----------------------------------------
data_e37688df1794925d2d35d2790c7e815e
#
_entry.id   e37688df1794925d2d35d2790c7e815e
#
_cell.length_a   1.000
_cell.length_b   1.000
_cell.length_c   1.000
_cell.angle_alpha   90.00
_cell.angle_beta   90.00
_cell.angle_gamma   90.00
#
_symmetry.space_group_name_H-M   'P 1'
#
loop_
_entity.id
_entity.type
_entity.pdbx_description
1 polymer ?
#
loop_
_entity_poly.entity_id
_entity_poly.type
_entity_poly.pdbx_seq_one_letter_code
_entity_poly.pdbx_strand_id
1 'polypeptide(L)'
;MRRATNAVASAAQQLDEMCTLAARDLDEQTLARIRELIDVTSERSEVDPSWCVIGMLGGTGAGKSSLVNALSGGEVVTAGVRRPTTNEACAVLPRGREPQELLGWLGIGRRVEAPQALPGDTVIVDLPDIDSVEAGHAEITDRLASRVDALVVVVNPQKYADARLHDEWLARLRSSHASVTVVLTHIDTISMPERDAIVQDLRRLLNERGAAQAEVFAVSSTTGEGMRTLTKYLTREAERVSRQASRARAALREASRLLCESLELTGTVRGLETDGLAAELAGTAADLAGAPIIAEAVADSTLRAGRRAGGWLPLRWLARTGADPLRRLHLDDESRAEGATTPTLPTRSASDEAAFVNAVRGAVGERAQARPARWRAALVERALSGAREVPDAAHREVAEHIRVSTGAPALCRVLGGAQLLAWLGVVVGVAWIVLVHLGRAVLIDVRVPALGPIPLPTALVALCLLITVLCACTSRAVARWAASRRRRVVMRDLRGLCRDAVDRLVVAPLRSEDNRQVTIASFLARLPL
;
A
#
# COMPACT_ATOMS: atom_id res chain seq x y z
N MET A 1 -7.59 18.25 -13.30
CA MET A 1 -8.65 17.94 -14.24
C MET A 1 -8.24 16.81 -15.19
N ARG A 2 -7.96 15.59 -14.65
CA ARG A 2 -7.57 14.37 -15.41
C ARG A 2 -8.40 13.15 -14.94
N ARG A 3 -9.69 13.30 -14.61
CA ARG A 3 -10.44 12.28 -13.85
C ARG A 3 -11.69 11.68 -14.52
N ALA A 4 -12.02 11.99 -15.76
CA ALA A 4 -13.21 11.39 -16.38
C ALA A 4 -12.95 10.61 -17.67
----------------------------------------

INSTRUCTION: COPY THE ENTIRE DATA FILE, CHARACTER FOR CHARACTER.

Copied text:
data_e37688df1794925d2d35d2790c7e815e
#
_entry.id   e37688df1794925d2d35d2790c7e815e
#
_cell.length_a   1.000
_cell.length_b   1.000
_cell.length_c   1.000
_cell.angle_alpha   90.00
_cell.angle_beta   90.00
_cell.angle_gamma   90.00
#
_symmetry.space_group_name_H-M   'P 1'
#
loop_
_entity.id
_entity.type
_entity.pdbx_description
1 polymer ?
#
loop_
_entity_poly.entity_id
_entity_poly.type
_entity_poly.pdbx_seq_one_letter_code
_entity_poly.pdbx_strand_id
1 'polypeptide(L)'
;MRRATNAVASAAQQLDEMCTLAARDLDEQTLARIRELIDVTSERSEVDPSWCVIGMLGGTGAGKSSLVNALSGGEVVTAGVRRPTTNEACAVLPRGREPQELLGWLGIGRRVEAPQALPGDTVIVDLPDIDSVEAGHAEITDRLASRVDALVVVVNPQKYADARLHDEWLARLRSSHASVTVVLTHIDTISMPERDAIVQDLRRLLNERGAAQAEVFAVSSTTGEGMRTLTKYLTREAERVSRQASRARAALREASRLLCESLELTGTVRGLETDGLAAELAGTAADLAGAPIIAEAVADSTLRAGRRAGGWLPLRWLARTGADPLRRLHLDDESRAEGATTPTLPTRSASDEAAFVNAVRGAVGERAQARPARWRAALVERALSGAREVPDAAHREVAEHIRVSTGAPALCRVLGGAQLLAWLGVVVGVAWIVLVHLGRAVLIDVRVPALGPIPLPTALVALCLLITVLCACTSRAVARWAASRRRRVVMRDLRGLCRDAVDRLVVAPLRSEDNRQVTIASFLARLPL
;
A
#
# COMPACT_ATOMS: atom_id res chain seq x y z
N MET A 1 -7.59 18.25 -13.30
CA MET A 1 -8.65 17.94 -14.24
C MET A 1 -8.24 16.81 -15.19
N ARG A 2 -7.96 15.59 -14.65
CA ARG A 2 -7.57 14.37 -15.41
C ARG A 2 -8.40 13.15 -14.94
N ARG A 3 -9.69 13.30 -14.61
CA ARG A 3 -10.44 12.28 -13.85
C ARG A 3 -11.69 11.68 -14.52
N ALA A 4 -12.02 11.99 -15.76
CA ALA A 4 -13.21 11.39 -16.38
C ALA A 4 -12.95 10.61 -17.67